A missing market refers to a situation where there is no market mechanism to allocate resources efficiently. The production of a negative externality is associated with a missing market because the cost of the negative externality is not accounted for in the market price. This leads to an inefficient allocation of resources as the negative effects of the externality are not taken into consideration by producers and consumers. Therefore, the production of a negative externality is a characteristic of a missing market.

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  • 17. 

    At current levels of output, the marginal social benefit of a good is greater than its marginal private benefit. As a result, there are likely to be

    • A.

      Positive externalities in consumption.

    • B.

      Positive externalities in production.

    • C.

      Negative externalities in consumption.

    • D.

      Negative externalities in production.

    Correct Answer
    A. Positive externalities in consumption.
    Explanation
    At current levels of output, when the marginal social benefit of a good is greater than its marginal private benefit, it suggests that the consumption of the good generates positive externalities. This means that the benefits of consuming the good extend beyond the individual consumer and positively impact others in society. Therefore, there are likely to be positive externalities in consumption.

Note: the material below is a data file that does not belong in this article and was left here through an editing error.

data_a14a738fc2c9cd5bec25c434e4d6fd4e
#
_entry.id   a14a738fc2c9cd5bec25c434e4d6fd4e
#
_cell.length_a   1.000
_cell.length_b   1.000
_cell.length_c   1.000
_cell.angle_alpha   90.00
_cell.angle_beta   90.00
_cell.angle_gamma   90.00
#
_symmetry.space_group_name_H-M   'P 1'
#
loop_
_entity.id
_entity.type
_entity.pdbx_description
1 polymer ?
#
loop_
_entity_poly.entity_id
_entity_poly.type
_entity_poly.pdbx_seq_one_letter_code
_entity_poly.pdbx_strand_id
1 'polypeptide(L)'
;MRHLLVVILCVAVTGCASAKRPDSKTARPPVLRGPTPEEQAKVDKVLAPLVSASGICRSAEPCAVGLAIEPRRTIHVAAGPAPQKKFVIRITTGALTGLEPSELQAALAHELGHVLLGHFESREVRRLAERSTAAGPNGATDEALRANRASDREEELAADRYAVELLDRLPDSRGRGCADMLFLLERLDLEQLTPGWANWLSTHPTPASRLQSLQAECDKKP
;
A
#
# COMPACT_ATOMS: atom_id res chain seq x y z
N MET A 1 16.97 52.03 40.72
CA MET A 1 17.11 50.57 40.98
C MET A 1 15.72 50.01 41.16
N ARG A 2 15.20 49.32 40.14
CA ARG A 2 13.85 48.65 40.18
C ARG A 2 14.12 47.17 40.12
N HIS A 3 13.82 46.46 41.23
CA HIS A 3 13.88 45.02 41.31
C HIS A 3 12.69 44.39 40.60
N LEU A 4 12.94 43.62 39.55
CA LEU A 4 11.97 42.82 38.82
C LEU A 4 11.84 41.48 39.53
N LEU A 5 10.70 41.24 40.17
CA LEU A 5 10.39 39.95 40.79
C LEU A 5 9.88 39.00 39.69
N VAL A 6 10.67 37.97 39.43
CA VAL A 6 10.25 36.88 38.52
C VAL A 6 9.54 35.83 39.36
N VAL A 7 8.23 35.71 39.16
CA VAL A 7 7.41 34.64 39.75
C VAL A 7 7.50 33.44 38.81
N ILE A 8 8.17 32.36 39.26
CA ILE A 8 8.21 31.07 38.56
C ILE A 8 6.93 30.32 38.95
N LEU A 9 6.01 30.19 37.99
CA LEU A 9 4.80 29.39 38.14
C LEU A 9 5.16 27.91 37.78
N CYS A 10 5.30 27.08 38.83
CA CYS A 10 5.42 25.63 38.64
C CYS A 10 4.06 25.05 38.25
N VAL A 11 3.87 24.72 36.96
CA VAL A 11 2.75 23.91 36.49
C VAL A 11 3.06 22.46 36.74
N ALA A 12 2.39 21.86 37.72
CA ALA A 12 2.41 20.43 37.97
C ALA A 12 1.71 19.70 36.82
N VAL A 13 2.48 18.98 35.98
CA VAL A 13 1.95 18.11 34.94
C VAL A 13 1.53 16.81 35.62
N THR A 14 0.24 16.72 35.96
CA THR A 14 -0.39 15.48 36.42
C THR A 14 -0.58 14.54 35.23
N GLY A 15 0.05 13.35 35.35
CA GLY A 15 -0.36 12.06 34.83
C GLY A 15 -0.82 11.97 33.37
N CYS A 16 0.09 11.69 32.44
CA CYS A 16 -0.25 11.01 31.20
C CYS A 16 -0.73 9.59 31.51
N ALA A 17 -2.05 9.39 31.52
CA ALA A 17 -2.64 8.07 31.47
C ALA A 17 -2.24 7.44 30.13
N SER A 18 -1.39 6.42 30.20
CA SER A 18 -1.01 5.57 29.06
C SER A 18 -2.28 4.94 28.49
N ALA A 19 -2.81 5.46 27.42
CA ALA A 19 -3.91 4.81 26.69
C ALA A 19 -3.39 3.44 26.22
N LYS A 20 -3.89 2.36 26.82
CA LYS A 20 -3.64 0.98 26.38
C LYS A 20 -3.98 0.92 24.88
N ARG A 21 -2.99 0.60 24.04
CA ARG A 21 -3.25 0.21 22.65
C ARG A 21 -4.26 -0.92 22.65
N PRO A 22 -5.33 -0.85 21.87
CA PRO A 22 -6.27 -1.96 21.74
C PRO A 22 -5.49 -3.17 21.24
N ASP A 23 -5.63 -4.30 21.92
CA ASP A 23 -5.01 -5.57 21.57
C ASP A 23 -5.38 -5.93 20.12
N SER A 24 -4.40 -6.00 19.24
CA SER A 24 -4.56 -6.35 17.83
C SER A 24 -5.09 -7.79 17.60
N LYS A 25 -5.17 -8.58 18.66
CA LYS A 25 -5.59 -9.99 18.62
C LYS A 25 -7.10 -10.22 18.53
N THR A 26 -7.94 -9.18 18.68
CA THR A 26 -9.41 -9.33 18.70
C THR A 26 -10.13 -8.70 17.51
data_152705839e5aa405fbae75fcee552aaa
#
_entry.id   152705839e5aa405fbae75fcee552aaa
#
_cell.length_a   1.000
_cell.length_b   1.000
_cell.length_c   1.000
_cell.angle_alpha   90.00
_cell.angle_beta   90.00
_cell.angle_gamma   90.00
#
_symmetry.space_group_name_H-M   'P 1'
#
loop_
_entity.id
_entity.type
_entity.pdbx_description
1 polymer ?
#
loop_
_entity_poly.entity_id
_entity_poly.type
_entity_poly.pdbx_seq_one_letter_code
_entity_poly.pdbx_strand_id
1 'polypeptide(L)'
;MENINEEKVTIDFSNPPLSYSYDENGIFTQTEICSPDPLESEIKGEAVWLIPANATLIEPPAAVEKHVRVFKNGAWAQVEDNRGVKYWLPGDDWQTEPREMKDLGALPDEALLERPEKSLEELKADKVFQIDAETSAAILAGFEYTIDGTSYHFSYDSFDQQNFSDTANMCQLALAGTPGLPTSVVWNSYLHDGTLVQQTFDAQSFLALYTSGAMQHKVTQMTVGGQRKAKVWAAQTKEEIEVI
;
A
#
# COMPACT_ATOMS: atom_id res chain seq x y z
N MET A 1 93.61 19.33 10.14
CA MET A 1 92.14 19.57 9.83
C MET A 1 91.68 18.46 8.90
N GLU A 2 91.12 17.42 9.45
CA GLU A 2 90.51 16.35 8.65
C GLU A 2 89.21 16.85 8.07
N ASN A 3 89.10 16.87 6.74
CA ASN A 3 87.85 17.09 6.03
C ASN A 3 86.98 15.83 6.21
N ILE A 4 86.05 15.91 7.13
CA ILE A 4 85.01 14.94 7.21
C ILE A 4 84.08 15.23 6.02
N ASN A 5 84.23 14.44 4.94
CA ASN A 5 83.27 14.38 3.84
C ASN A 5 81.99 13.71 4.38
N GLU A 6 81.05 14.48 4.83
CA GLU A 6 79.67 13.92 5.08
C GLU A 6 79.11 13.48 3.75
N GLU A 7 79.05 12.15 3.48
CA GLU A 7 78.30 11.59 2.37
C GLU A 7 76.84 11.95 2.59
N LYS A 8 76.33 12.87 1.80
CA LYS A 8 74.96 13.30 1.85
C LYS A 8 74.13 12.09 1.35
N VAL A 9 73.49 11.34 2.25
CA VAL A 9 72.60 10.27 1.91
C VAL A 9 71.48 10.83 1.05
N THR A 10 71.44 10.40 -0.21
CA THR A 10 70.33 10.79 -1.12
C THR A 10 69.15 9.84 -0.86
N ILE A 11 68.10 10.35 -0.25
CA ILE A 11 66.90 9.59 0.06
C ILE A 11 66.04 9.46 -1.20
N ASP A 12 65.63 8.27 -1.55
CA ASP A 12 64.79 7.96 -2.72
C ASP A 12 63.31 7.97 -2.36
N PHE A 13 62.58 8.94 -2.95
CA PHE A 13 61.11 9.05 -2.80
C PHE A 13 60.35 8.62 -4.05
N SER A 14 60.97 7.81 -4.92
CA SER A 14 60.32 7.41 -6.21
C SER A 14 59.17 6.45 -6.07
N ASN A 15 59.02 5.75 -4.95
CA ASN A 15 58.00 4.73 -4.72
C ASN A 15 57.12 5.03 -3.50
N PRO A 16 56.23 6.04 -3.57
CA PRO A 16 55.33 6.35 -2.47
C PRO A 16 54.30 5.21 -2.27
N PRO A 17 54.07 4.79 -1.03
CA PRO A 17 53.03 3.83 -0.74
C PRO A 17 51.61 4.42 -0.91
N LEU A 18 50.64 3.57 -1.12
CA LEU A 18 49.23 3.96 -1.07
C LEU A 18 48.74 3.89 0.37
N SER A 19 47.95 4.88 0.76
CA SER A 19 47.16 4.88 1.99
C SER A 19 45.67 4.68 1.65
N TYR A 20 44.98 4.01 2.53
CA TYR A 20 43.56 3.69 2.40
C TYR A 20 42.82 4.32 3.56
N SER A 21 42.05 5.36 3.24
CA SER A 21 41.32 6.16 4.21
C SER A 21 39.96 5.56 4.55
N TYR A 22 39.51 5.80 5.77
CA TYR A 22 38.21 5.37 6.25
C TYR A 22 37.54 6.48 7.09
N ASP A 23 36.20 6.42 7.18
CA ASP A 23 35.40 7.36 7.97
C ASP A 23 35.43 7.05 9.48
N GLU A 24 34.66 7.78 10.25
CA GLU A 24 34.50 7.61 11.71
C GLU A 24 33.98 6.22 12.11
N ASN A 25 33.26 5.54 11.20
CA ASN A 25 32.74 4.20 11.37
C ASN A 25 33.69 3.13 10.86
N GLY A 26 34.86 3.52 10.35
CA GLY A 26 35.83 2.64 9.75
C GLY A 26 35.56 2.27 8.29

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  • 18. 

    • A.

      Equilibrium price and quantity would remain at OP1 and OQ1.

    • B.

      It would encourage suppliers to increase production from OQ1 to OQ2.

    • C.

      The amount sold would increase from OQ1 to OQ2.

    • D.

      The market price would fall from OP1 to OPmin.

    Correct Answer
    A. Equilibrium price and quantity would remain at OP1 and OQ1.
  • 19. 

    An airline announces that it is ‘slashing fares on all of its flights’. Given a fare reduction of 35%, what would be the expected percentage rise in demand for those flights if the company has estimated their price elasticity of demand is -2.0?

    • A.

      17.5

    • B.

      175.0

    • C.

      7.0

    • D.

      70.0

    Correct Answer
    D. 70.0
    Explanation
    The expected percentage rise in demand can be calculated using the formula:

    % Rise in Demand = % Reduction in Price * Price Elasticity of Demand

    In this case, the % Reduction in Price is 35% and the Price Elasticity of Demand is -2.0.

    So, % Rise in Demand = 35% * -2.0 = -70%

    However, since the question asks for the expected percentage rise in demand, the negative sign is ignored.

    Therefore, the expected percentage rise in demand is 70.0%.

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  • 20. 

    ‘Electricity suppliers are required to buy a growing amount of electricity from renewable energy generators. By 2010, this must amount to at least 10 per cent of total electricity bought from all generators. Green energy generators are paid more for their electricity because there is a scarcity of supply of electricity generated from renewable resources.’ It can be deduced from the data above that

    • A.